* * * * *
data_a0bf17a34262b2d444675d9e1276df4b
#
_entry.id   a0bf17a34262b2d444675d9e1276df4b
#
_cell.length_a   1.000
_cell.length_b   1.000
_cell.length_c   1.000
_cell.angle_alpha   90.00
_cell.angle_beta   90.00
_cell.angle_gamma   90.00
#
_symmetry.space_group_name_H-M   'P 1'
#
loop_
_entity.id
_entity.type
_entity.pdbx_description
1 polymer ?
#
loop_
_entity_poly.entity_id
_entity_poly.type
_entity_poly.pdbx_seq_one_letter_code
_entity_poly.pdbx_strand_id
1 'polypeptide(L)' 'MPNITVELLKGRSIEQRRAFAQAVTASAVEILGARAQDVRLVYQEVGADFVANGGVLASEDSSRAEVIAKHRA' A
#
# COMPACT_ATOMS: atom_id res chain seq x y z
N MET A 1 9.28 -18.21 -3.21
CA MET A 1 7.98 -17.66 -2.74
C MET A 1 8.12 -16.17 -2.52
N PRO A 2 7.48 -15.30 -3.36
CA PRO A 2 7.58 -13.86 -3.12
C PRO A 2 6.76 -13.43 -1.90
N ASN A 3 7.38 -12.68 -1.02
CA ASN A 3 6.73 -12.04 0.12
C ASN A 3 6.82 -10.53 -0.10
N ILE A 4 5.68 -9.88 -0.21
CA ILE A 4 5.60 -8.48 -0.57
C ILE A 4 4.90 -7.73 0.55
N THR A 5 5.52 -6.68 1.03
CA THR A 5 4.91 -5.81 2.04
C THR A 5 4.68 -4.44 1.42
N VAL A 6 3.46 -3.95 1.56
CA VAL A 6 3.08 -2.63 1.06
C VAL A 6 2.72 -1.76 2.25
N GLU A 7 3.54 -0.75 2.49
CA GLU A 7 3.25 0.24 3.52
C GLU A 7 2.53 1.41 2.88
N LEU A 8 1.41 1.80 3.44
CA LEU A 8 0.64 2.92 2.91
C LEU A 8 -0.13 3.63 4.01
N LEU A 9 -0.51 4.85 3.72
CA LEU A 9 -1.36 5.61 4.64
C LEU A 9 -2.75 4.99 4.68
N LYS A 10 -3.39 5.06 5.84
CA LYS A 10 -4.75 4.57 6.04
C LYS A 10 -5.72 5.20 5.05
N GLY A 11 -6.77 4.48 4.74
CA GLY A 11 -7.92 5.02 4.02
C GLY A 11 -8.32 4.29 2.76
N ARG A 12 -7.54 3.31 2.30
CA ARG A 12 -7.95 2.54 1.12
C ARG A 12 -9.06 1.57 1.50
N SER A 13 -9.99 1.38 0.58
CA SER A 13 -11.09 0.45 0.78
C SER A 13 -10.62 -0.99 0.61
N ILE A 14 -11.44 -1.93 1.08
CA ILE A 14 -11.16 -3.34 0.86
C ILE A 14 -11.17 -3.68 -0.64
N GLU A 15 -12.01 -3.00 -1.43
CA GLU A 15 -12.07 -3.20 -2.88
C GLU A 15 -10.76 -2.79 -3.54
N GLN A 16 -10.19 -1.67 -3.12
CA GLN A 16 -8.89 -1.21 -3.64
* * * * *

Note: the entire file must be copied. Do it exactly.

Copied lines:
data_a0bf17a34262b2d444675d9e1276df4b
#
_entry.id   a0bf17a34262b2d444675d9e1276df4b
#
_cell.length_a   1.000
_cell.length_b   1.000
_cell.length_c   1.000
_cell.angle_alpha   90.00
_cell.angle_beta   90.00
_cell.angle_gamma   90.00
#
_symmetry.space_group_name_H-M   'P 1'
#
loop_
_entity.id
_entity.type
_entity.pdbx_description
1 polymer ?
#
loop_
_entity_poly.entity_id
_entity_poly.type
_entity_poly.pdbx_seq_one_letter_code
_entity_poly.pdbx_strand_id
1 'polypeptide(L)' 'MPNITVELLKGRSIEQRRAFAQAVTASAVEILGARAQDVRLVYQEVGADFVANGGVLASEDSSRAEVIAKHRA' A
#
# COMPACT_ATOMS: atom_id res chain seq x y z
N MET A 1 9.28 -18.21 -3.21
CA MET A 1 7.98 -17.66 -2.74
C MET A 1 8.12 -16.17 -2.52
N PRO A 2 7.48 -15.30 -3.36
CA PRO A 2 7.58 -13.86 -3.12
C PRO A 2 6.76 -13.43 -1.90
N ASN A 3 7.38 -12.68 -1.02
CA ASN A 3 6.73 -12.04 0.12
C ASN A 3 6.82 -10.53 -0.10
N ILE A 4 5.68 -9.88 -0.21
CA ILE A 4 5.60 -8.48 -0.57
C ILE A 4 4.90 -7.73 0.55
N THR A 5 5.52 -6.68 1.03
CA THR A 5 4.91 -5.81 2.04
C THR A 5 4.68 -4.44 1.42
N VAL A 6 3.46 -3.95 1.56
CA VAL A 6 3.08 -2.63 1.06
C VAL A 6 2.72 -1.76 2.25
N GLU A 7 3.54 -0.75 2.49
CA GLU A 7 3.25 0.24 3.52
C GLU A 7 2.53 1.41 2.88
N LEU A 8 1.41 1.80 3.44
CA LEU A 8 0.64 2.92 2.91
C LEU A 8 -0.13 3.63 4.01
N LEU A 9 -0.51 4.85 3.72
CA LEU A 9 -1.36 5.61 4.64
C LEU A 9 -2.75 4.99 4.68
N LYS A 10 -3.39 5.06 5.84
CA LYS A 10 -4.75 4.57 6.04
C LYS A 10 -5.72 5.20 5.05
N GLY A 11 -6.77 4.48 4.74
CA GLY A 11 -7.92 5.02 4.02
C GLY A 11 -8.32 4.29 2.76
N ARG A 12 -7.54 3.31 2.30
CA ARG A 12 -7.95 2.54 1.12
C ARG A 12 -9.06 1.57 1.50
N SER A 13 -9.99 1.38 0.58
CA SER A 13 -11.09 0.45 0.78
C SER A 13 -10.62 -0.99 0.61
N ILE A 14 -11.44 -1.93 1.08
CA ILE A 14 -11.16 -3.34 0.86
C ILE A 14 -11.17 -3.68 -0.64
N GLU A 15 -12.01 -3.00 -1.43
CA GLU A 15 -12.07 -3.20 -2.88
C GLU A 15 -10.76 -2.79 -3.54
N GLN A 16 -10.19 -1.67 -3.12
CA GLN A 16 -8.89 -1.21 -3.64